Caracena Castle

Caracena, Spain

Caracena Castle was first time mentioned in 1136. The primitive castle stood until the 15th century until it was demolished during the local conflict. In 1491, Alfonso Carrillo de Acuña, nephew of the archbishop of Toledo, obtained the lordship of Caracena and proceeded to rebuild the castle.


Your name


Caracena, Spain
See all sites in Caracena


Founded: 1491
Category: Castles and fortifications in Spain


4.3/5 (based on Google user reviews)

User Reviews

Oscar Zamora (2 years ago)
If it is true that the distance to the castle is written and that there is a path that apparently points the way. But they had to make a path for the best climb up the hill. And on the other hand, if you live practically from tourism, take care a little more of the exterior aesthetics of the castle, I do not ask for a restoration even if it is some gardening and access routes. For the rest it is an architectural jewel of essential conservation for future generations.
Miguel Domínguez (2 years ago)
lovely place
josefelix navazo (2 years ago)
The interior enclosure is well distinguished from the exterior one, but it is very neglected, the exploration being dangerous because some of the walls are about to sink and the nearby ravine should be fenced to avoid accidents
Marta Sánchez Romero (2 years ago)
The Castle is super beautiful, the bad, how left it is. It's a shame that something so beautiful is so abandoned. A little investment in the castle would make the town even more beautiful, if possible
SUSANA PB (3 years ago)
El lugar espectacular, lástima que se desaproveche un lugar tan maravilloso, seguro que si estuviera en otra comunidad, estaría muy bien explotado para el turismo. Independientemente de que sea de particulares. A los dueños: no se como podeis dejar que se pierda esta maravilla.... Que lástima!!!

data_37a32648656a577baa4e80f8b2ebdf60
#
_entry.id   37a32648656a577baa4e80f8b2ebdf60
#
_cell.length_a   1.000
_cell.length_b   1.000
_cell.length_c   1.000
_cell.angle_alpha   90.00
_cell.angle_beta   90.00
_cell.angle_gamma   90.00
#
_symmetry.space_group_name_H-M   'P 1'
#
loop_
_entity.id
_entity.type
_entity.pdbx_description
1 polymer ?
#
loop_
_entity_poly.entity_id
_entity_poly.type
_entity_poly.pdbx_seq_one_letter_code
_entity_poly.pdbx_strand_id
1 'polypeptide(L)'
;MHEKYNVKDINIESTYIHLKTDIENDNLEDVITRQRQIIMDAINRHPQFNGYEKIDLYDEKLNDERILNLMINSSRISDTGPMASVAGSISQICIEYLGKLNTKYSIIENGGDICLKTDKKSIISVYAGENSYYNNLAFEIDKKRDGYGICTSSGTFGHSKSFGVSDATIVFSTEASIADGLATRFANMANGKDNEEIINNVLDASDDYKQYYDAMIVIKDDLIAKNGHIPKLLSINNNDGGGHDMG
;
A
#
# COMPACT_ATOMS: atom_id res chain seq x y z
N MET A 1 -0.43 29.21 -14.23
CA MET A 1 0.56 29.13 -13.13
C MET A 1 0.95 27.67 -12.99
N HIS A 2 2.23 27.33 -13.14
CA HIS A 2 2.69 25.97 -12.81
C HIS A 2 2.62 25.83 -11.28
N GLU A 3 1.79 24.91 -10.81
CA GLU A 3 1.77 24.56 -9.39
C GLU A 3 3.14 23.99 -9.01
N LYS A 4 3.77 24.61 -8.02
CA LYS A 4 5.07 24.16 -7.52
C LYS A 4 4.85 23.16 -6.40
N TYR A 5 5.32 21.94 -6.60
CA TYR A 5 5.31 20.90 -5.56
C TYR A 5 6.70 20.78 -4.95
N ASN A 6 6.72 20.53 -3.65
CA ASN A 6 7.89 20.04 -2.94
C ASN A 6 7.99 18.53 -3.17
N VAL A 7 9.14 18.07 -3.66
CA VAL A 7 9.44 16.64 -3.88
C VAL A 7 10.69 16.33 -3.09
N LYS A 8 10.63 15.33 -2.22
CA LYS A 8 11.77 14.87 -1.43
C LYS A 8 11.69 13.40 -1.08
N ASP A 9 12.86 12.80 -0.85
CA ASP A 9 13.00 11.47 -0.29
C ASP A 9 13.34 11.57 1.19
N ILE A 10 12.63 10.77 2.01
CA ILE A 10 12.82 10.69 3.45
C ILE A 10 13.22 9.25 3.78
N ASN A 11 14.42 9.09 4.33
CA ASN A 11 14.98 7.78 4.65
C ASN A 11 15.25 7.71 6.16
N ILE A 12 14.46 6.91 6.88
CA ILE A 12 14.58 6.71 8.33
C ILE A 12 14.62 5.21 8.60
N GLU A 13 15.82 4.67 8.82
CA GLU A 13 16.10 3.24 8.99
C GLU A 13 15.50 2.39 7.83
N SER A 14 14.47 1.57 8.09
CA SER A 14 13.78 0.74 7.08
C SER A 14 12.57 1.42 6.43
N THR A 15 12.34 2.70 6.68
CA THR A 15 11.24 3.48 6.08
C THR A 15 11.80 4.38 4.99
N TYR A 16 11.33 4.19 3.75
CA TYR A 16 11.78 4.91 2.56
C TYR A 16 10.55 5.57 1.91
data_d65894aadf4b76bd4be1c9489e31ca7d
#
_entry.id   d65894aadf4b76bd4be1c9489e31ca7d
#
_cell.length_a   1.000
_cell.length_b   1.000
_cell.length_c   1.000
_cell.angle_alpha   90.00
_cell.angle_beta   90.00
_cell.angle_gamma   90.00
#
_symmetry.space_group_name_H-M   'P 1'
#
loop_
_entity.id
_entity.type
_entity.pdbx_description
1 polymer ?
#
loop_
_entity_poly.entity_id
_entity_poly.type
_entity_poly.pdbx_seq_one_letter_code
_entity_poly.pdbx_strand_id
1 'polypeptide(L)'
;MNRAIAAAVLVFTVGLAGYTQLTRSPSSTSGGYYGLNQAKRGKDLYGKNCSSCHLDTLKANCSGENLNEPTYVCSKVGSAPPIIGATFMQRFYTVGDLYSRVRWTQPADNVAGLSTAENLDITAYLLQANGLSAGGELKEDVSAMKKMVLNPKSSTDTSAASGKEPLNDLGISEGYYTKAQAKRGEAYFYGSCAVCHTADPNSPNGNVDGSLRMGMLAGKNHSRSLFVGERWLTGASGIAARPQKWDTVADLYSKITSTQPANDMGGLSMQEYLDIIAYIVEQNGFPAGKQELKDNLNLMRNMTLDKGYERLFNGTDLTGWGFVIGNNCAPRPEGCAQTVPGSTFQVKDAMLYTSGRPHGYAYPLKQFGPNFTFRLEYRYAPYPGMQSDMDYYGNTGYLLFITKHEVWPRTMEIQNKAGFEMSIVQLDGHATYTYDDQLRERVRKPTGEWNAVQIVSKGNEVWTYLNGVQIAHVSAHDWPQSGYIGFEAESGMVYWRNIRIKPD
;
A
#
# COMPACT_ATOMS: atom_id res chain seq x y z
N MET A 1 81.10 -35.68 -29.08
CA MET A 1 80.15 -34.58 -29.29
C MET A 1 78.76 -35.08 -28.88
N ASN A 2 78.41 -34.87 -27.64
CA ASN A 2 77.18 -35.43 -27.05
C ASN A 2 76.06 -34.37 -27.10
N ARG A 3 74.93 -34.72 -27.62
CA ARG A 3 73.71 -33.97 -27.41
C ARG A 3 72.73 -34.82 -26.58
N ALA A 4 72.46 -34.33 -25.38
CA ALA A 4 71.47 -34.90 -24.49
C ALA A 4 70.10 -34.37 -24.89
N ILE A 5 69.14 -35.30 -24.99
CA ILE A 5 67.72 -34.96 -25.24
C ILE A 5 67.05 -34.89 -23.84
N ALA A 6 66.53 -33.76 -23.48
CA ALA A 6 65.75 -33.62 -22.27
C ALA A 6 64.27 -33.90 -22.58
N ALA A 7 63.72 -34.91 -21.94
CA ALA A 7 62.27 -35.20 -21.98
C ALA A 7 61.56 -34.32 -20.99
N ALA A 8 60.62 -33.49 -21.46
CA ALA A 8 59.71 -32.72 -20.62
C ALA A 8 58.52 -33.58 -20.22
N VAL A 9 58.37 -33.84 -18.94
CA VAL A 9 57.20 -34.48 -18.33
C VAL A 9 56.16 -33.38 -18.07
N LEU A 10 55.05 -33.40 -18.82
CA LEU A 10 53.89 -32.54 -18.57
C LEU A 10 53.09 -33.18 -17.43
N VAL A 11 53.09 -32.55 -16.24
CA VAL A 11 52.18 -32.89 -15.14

Powered by Google

Featured Historic Landmarks, Sites & Buildings

Historic Site of the week

Late Baroque Town of Ragusa

The eight towns in south-eastern Sicily, including Ragusa, were all rebuilt after 1693 on or beside towns existing at the time of the earthquake which took place in that year. They represent a considerable collective undertaking, successfully carried out at a high level of architectural and artistic achievement. Keeping within the late Baroque style of the day, they also depict distinctive innovations in town planning and urban building. Together with seven other cities in the Val di Noto, it is part of a UNESCO World Heritage Site.

In 1693 Ragusa was devastated by a huge earthquake, which killed some 5,000 inhabitants. Following this catastrophe the city was largely rebuilt, and many Baroque buildings from this time remain in the city. Most of the population moved to a new settlement in the former district of Patro, calling this new municipality 'Ragusa Superiore' (Upper Ragusa) and the ancient city 'Ragusa Inferiore' (Lower Ragusa). The two cities remained separated until 1926, when they were fused together to become a provincial capital in 1927.